John Lyakurwa: The thing that sticks in my mind is the level of destruction which we are now experiencing. It is far higher than it used to be in the past. There are places which have a lot of endemics [amphibians and reptiles unique to Nguru], and these are species that are restricted to a very narrow range, or elevation band. It’s disturbing to see even that band converted to farms.
You walk through the forest for six hours, inside the boundary of the Mkingu Forest Nature Reserve, and during that time you are crossing farms. And what people are doing, which is also challenging, is clearing the understory vegetation and planting crops that need shade, mostly cardamom.
That’s very difficult to detect, even with satellite images. So a lot of people, when they look at the satellite images, think that part of the forest is intact. But when you go there you find it’s not.
Mongabay: The PAMS Foundation, a Tanzanian conservation group, is involved with a reforestation project in Nguru, trying to convince farmers to regrow rainforest on part of their land to generate income from selling carbon credits. Do you think that will work? Do you think farming for carbon credits can ultimately replace farming for, say, cardamom?
John Lyakurwa: I’ve been lucky to interact with local communities. I was in a village called Maskati, which is on the plateau of the Mkingu nature reserve. When I was in the village government office, I mentioned what I was doing and how important those forests were and showed them pictures from my camera. I had all the people — the village executive officer; the village chairman, and some old people in the office — all behind me trying to see the pictures.
They were quite excited. I told them these animals were only found in that forest. They asked me to prepare something for the village, like a brochure, which I’m now doing.
We also discussed illegal activities that are occurring in the forest. They showed a lot of admiration for what is happening in Pemba [a village near Mkingu Forest Nature Reserve], because that’s where PAMS is doing most of its activities.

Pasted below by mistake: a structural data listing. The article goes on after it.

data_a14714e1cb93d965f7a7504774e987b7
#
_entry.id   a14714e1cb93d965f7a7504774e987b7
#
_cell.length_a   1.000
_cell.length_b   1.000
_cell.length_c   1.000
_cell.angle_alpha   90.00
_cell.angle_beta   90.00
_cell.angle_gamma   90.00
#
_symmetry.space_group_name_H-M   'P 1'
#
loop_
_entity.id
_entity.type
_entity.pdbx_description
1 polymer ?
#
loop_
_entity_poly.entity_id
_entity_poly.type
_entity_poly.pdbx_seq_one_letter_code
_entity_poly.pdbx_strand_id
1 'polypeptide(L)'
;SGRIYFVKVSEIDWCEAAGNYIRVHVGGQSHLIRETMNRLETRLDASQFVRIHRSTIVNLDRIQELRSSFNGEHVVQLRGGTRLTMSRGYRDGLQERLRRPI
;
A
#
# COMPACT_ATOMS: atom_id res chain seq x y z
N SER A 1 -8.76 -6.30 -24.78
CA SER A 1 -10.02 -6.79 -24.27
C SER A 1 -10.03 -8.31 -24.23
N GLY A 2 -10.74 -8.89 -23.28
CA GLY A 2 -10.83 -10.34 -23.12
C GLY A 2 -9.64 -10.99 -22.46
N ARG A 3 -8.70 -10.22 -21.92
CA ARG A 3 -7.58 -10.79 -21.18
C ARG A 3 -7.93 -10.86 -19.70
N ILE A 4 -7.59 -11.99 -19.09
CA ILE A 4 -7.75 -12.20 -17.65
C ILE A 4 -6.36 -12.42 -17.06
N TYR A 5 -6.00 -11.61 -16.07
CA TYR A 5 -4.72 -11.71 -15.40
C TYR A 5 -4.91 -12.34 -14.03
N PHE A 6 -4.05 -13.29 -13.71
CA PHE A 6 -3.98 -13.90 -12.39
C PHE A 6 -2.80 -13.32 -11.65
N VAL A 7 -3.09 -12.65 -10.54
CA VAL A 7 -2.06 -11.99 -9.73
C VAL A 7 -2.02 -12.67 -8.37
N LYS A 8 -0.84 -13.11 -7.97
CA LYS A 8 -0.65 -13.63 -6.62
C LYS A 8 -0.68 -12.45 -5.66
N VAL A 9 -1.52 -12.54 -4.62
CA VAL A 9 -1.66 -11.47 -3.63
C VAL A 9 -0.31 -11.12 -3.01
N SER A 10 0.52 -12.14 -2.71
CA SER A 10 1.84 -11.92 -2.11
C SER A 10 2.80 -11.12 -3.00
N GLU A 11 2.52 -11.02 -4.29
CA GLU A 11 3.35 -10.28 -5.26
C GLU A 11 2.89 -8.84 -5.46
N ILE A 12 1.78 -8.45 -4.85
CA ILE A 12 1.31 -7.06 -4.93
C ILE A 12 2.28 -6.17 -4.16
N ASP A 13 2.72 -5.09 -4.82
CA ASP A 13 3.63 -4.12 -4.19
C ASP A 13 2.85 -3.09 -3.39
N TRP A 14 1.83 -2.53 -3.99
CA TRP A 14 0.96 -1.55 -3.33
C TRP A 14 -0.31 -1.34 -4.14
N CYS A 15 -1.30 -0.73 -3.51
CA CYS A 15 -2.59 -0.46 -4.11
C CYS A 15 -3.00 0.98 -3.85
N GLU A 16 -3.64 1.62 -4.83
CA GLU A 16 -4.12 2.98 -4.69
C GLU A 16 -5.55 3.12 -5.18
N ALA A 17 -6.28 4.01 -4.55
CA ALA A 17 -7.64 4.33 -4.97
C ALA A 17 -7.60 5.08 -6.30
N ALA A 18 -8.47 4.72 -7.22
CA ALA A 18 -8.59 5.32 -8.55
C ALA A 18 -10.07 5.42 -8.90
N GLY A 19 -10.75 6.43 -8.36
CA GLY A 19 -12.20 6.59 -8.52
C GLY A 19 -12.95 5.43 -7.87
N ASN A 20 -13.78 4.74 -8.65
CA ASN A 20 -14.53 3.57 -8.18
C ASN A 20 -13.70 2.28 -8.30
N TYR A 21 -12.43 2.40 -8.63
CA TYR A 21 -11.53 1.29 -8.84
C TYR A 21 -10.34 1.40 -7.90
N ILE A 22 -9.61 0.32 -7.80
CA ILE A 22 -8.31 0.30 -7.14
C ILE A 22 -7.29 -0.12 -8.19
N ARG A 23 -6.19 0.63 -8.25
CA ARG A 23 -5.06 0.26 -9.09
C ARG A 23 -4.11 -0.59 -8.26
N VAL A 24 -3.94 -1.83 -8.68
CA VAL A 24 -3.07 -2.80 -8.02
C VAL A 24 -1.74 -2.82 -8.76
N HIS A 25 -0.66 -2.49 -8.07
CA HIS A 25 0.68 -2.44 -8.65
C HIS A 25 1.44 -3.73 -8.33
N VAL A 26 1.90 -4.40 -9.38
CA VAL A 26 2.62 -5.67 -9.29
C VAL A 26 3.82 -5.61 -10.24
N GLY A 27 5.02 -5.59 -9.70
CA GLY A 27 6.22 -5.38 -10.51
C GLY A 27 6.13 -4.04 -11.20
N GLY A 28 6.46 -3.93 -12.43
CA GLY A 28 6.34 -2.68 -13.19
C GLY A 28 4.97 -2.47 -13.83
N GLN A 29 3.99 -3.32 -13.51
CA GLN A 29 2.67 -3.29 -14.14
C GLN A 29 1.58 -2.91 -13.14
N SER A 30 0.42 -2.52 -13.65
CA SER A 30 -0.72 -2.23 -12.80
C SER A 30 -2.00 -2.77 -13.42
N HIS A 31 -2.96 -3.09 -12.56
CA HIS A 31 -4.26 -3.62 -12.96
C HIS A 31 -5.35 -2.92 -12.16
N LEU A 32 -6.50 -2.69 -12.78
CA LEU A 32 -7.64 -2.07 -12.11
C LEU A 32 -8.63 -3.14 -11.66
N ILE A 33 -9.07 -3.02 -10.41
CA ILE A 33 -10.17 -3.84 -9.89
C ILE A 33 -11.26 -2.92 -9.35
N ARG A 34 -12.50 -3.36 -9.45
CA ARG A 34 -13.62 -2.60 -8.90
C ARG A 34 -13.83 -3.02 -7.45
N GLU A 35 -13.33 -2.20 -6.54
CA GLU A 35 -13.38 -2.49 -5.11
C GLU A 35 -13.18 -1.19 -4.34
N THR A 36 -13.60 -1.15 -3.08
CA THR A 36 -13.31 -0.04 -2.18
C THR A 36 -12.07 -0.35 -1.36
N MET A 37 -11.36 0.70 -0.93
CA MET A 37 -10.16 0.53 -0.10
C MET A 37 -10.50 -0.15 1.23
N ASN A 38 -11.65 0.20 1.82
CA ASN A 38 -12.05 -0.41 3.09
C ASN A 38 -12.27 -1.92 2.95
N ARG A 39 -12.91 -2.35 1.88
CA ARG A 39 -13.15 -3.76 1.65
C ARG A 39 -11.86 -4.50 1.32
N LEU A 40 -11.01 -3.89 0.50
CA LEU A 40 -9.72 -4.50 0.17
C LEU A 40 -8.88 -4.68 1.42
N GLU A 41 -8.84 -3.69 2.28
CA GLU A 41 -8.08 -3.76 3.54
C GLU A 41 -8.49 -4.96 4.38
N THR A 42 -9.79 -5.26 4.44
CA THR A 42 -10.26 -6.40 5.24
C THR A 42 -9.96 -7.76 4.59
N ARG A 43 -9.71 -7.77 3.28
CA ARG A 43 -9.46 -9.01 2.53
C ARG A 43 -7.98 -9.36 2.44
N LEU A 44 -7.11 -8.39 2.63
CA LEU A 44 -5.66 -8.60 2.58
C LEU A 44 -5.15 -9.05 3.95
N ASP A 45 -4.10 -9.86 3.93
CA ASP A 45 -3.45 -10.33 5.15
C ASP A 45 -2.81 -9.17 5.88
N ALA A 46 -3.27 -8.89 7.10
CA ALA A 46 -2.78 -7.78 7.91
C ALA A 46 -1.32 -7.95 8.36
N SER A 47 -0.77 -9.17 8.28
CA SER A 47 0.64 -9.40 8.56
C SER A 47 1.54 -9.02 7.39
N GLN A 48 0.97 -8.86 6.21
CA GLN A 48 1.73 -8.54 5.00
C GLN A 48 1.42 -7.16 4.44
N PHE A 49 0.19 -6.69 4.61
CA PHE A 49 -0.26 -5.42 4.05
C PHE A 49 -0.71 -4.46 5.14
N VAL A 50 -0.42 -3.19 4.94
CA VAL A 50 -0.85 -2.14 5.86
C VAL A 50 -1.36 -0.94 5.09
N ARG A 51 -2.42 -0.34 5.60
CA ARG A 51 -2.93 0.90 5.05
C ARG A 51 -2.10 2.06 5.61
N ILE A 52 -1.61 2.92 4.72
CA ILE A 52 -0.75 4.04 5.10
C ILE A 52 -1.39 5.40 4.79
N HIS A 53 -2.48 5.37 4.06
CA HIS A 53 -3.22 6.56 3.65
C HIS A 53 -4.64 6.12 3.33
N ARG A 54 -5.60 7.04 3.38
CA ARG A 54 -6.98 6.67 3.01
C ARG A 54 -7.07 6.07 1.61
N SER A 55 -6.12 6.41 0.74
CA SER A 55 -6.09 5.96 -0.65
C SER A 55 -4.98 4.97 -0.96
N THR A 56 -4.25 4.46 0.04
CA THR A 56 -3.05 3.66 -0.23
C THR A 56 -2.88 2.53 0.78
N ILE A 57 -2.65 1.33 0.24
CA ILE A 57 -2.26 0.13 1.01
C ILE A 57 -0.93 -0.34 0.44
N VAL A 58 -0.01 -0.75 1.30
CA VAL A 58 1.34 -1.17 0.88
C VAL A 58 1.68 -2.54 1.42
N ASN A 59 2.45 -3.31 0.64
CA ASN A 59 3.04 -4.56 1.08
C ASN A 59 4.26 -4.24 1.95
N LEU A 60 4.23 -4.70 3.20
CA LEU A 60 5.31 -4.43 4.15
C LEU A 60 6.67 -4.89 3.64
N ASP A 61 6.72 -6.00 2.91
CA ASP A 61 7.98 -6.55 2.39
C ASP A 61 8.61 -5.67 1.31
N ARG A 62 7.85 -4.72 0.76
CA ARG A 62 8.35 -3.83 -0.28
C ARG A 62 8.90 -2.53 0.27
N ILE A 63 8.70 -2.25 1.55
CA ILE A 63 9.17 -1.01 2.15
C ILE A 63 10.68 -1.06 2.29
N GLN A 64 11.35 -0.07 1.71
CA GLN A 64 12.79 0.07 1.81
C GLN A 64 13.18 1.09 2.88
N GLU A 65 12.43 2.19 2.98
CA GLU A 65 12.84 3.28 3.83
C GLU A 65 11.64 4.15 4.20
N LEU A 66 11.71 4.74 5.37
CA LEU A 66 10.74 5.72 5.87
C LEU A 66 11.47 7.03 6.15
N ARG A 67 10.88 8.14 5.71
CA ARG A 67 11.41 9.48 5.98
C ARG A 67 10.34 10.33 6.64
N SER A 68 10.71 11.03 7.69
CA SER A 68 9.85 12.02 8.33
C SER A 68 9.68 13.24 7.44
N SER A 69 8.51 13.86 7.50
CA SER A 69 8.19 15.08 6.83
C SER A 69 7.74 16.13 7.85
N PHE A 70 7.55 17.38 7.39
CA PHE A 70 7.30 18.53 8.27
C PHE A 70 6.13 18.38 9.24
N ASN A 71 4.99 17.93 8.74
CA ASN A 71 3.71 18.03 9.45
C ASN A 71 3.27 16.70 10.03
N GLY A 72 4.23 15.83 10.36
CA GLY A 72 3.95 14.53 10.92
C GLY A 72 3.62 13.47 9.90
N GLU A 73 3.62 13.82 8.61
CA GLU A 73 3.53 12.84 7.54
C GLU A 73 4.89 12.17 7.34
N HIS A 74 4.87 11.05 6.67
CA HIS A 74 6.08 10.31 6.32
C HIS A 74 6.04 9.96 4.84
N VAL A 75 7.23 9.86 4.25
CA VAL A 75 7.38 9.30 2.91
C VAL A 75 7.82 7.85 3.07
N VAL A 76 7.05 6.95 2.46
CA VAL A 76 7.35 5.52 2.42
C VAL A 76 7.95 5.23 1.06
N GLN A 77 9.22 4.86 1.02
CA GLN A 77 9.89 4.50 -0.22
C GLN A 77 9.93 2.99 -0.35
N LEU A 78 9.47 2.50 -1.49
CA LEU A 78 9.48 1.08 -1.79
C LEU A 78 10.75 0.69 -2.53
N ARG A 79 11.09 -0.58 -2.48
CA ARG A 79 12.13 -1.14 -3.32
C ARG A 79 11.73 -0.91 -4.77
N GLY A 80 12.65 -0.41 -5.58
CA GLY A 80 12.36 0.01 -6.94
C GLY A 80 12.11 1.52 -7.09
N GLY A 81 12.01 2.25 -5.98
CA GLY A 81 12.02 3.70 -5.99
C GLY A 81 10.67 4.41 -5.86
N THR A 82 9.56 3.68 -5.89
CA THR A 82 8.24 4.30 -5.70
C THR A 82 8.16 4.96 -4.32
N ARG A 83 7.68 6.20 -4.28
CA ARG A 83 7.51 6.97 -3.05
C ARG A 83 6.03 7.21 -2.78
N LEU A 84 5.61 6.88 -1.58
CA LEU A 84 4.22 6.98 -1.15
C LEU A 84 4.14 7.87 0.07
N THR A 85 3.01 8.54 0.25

Other villages are seeing what is going on there. They are seeing the money that people are getting out of that. Those guys in Maskati were telling me that if something similar happens to their village, they are quite willing to stop going to the forest. The problem is that they’re looking for money to survive. They were saying that if they can earn some money to support their lives they will be the first people to protect the forest.
Mongabay: Will it make a difference if people are made aware of the rich biodiversity that exists in those forests?
John Lyakurwa: That’s important. In the country people are mostly focusing on charismatic animals like the Big Five [lion, elephant, rhino, leopard and Cape buffalo]. The focus is on the Serengeti, Ngorongoro and those kinds of reserves.
Not much attention has been given to the Eastern Arc Mountains, because we don’t have a lot of big mammals there. Tourist activities haven’t been well-developed in the Eastern Arc, but I believe that if we provide education to people and they know how valuable these mountains are, not just in terms of biodiversity but in terms of ecosystem services too, it will make a difference.
These mountains are vital in terms of water catchment. In Turiani [an hour and a half’s drive away] are the Mtibwa sugar plantations. They get water from the Mkingu Forest. The same if you go to Kilombero Sugar Plantations — they are getting water from the Udzungwa Mountains [another massif in the Eastern Arc].
These forests are not only important for amphibians and reptiles but are also important water catchments for humans.
Banner image: John Lyakurwa poses at Bondwa Peak while doing research in the Uluguru mountains, another massif within the Eastern Arc Mountains. Image courtesy of John Lyakurwa.